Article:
Hair bleaching removes all pigment from your hair, leaving it a light to white color. In many cases bleach uses hydrogen peroxide or ammonium persulfate as an oxidizing agent, which enters the hair’s core and changes its composition. Hair bleach damages your hair and is toxic. Types of hair bleach range from ones that slightly lighten hair color a couple of shades to other bleaches that completely strip hair of its color.
L’Oreal Quick Blue Lightener
This bleach comes in a powder dust-free concentrated formula and is designed to lighten hair up to seven shades of color in one application. The formula has a thick consistency so it doesn’t move or drip. It stays moist, and unlike other bleaches, you do not need to remix the formula during application. It can be used on or off your scalp. Sally Beauty Customer Reviews describe L’Oreal Quick Blue Lightener as easy to use, fast, and it leaves your hair soft. Reviews also say that it is best used on hair that has never been dyed before, because of its strength.
Wella Wellite Cream Lightener
Wellite Crème Oil lightens hair by gradually removing natural and artificial pigments. The formula comes in cream form, and can be used on the scalp. The cream formula sticks to you hair without dripping, so that your head of hair will lift shades evenly. Oils in the lightener prevent damage to your hair by keeping it moist. Sally Beauty Customer Reviews describe Wella Wellite Cream Lightener as cost efficient and easy to use. Reviews also claim that it doesn’t fully bleach your hair, but lightens it with each use.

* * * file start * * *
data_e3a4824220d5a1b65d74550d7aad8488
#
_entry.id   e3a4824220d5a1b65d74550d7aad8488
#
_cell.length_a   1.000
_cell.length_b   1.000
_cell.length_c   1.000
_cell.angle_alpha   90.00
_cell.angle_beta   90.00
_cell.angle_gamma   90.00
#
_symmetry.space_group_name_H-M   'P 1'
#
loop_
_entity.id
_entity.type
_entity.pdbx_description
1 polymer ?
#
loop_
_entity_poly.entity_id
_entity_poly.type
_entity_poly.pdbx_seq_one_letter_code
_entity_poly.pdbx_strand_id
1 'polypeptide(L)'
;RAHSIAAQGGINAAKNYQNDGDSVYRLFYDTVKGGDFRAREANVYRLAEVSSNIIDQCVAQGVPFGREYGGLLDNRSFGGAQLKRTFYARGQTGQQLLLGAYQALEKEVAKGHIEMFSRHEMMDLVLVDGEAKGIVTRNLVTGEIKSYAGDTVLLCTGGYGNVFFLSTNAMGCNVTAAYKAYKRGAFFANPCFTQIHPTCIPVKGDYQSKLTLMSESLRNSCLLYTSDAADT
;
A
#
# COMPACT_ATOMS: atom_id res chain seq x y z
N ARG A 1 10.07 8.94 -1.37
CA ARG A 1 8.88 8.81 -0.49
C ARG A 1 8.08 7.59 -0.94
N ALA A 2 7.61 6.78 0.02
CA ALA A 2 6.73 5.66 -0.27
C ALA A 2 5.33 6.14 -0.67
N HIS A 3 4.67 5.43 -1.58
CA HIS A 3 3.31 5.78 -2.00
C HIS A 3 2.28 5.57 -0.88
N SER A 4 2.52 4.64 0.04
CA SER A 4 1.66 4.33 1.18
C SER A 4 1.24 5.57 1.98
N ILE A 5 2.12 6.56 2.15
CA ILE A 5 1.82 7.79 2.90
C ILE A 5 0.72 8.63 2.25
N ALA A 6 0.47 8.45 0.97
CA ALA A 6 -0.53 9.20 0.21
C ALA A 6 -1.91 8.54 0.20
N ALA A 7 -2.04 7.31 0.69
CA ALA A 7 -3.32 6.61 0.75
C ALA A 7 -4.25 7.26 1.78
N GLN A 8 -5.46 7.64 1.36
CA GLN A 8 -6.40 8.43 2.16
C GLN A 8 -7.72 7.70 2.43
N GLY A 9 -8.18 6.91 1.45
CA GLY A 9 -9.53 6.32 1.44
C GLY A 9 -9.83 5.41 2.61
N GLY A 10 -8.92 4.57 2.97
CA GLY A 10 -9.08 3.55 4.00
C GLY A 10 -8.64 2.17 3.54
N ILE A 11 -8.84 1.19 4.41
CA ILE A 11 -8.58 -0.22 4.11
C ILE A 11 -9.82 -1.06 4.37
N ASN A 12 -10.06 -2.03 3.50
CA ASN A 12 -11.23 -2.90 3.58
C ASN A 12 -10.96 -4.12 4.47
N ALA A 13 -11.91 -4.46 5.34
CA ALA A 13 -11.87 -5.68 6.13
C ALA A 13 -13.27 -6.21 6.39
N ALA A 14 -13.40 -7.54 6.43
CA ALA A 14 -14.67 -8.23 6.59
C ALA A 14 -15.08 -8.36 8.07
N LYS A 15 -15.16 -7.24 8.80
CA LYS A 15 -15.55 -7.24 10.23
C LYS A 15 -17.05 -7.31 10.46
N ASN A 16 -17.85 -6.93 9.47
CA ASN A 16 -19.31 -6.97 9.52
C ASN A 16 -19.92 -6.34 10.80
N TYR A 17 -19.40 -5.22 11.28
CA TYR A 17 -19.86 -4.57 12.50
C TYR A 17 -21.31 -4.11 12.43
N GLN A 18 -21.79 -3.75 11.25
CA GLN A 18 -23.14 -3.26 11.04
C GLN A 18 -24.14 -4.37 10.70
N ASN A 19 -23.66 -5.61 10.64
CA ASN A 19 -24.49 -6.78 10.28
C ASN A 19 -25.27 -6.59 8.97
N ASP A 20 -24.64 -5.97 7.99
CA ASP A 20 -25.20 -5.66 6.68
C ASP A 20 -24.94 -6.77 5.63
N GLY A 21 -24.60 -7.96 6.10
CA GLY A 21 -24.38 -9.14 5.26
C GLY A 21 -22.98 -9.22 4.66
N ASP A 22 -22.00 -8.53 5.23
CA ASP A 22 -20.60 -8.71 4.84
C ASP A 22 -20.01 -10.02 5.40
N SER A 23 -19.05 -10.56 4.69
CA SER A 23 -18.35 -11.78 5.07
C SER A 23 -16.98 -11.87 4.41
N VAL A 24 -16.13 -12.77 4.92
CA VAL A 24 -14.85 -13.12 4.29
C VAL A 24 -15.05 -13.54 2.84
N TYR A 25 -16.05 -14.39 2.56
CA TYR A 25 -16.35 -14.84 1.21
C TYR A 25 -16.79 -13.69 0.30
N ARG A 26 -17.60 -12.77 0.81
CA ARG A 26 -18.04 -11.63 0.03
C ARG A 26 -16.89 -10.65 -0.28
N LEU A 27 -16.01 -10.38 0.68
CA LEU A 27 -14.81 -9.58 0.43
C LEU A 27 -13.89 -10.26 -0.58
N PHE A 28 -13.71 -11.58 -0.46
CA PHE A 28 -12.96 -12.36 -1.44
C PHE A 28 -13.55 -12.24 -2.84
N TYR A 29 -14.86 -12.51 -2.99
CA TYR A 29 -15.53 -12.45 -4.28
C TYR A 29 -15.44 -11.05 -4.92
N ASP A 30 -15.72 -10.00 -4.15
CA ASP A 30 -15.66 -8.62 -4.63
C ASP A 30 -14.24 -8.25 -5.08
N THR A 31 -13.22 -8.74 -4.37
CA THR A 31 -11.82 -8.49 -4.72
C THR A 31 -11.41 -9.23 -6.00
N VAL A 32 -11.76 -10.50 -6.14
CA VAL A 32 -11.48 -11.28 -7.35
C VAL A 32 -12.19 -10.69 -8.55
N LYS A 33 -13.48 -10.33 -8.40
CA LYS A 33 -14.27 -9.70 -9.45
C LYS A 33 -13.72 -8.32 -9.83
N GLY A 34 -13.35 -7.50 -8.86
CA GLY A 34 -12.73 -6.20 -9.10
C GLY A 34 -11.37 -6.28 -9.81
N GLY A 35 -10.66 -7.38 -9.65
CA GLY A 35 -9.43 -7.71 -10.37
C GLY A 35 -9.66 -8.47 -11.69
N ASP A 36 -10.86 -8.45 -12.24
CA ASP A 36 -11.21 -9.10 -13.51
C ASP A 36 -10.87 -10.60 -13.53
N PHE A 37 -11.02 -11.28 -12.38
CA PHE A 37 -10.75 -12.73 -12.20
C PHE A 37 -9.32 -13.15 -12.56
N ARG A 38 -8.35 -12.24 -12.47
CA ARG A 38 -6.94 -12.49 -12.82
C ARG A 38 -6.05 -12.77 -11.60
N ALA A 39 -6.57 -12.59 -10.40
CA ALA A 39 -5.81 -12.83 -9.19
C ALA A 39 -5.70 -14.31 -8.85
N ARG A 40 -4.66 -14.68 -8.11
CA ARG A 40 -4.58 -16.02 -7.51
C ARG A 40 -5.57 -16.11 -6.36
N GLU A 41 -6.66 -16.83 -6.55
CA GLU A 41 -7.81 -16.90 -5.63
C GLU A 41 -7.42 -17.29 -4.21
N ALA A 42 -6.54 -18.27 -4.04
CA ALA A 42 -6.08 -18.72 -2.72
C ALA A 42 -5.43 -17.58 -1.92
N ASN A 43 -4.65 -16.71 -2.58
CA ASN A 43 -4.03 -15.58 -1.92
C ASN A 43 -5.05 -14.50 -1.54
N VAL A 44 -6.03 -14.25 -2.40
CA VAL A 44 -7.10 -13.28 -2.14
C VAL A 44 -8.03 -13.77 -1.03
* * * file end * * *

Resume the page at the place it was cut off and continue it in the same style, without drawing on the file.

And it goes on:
Lamaur 30-Minute Bleach Hair Lightener
This salon-tested bleach lifts five levels of color in 30 minutes. It uniquely contains oxygen energizers that use natural body heat to speed the process of blonding. It’s non-drip formula prevents foaming. Sally Beauty Customer Reviews describe Lamaur 30-Minute Bleach Hair Lightener as a good value, it lightens well, and does not irritate the scalp. Reviews also say that because of its strength it is best used on hair that has never been dyed before, and some claim that it is too strong and damages hair.
Alice Bellone has been a writer since 2005. She has published poetry for "Hull Newsweekly" and was feature editor for her school newspaper, "The Spinnaker." She holds a Bachelor of Arts in English from Hobart and William Smith Colleges in Geneva, N.Y., and studied creative writing at Trinity University in Carmarthen, Wales, U.K.